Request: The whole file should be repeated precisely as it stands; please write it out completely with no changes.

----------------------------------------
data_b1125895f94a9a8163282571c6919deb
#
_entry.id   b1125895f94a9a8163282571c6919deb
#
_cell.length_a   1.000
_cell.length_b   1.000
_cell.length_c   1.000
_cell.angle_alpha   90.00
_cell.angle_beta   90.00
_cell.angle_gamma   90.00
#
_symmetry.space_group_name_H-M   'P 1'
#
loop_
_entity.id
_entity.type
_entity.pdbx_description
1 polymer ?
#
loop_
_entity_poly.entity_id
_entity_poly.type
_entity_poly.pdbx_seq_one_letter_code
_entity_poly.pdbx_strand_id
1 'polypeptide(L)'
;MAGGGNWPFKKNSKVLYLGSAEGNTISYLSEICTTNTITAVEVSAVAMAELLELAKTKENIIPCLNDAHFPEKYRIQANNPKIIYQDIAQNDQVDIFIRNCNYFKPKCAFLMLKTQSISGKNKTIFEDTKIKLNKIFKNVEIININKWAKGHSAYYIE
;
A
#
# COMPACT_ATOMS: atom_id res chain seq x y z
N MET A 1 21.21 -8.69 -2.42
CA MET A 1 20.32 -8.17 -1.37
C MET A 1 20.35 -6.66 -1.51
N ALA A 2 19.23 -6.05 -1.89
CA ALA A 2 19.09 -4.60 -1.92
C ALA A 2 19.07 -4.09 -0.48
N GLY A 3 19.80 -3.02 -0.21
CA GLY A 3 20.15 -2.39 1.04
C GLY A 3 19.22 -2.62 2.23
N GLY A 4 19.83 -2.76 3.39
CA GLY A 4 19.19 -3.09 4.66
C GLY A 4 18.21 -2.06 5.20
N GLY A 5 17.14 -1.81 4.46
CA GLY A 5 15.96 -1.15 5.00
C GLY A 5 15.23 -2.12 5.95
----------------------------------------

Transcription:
data_b1125895f94a9a8163282571c6919deb
#
_entry.id   b1125895f94a9a8163282571c6919deb
#
_cell.length_a   1.000
_cell.length_b   1.000
_cell.length_c   1.000
_cell.angle_alpha   90.00
_cell.angle_beta   90.00
_cell.angle_gamma   90.00
#
_symmetry.space_group_name_H-M   'P 1'
#
loop_
_entity.id
_entity.type
_entity.pdbx_description
1 polymer ?
#
loop_
_entity_poly.entity_id
_entity_poly.type
_entity_poly.pdbx_seq_one_letter_code
_entity_poly.pdbx_strand_id
1 'polypeptide(L)'
;MAGGGNWPFKKNSKVLYLGSAEGNTISYLSEICTTNTITAVEVSAVAMAELLELAKTKENIIPCLNDAHFPEKYRIQANNPKIIYQDIAQNDQVDIFIRNCNYFKPKCAFLMLKTQSISGKNKTIFEDTKIKLNKIFKNVEIININKWAKGHSAYYIE
;
A
#
# COMPACT_ATOMS: atom_id res chain seq x y z
N MET A 1 21.21 -8.69 -2.42
CA MET A 1 20.32 -8.17 -1.37
C MET A 1 20.35 -6.66 -1.51
N ALA A 2 19.23 -6.05 -1.89
CA ALA A 2 19.09 -4.60 -1.92
C ALA A 2 19.07 -4.09 -0.48
N GLY A 3 19.80 -3.02 -0.21
CA GLY A 3 20.15 -2.39 1.04
C GLY A 3 19.22 -2.62 2.23
N GLY A 4 19.83 -2.76 3.39
CA GLY A 4 19.19 -3.09 4.66
C GLY A 4 18.21 -2.06 5.20
N GLY A 5 17.14 -1.81 4.46
CA GLY A 5 15.96 -1.15 5.00
C GLY A 5 15.23 -2.12 5.95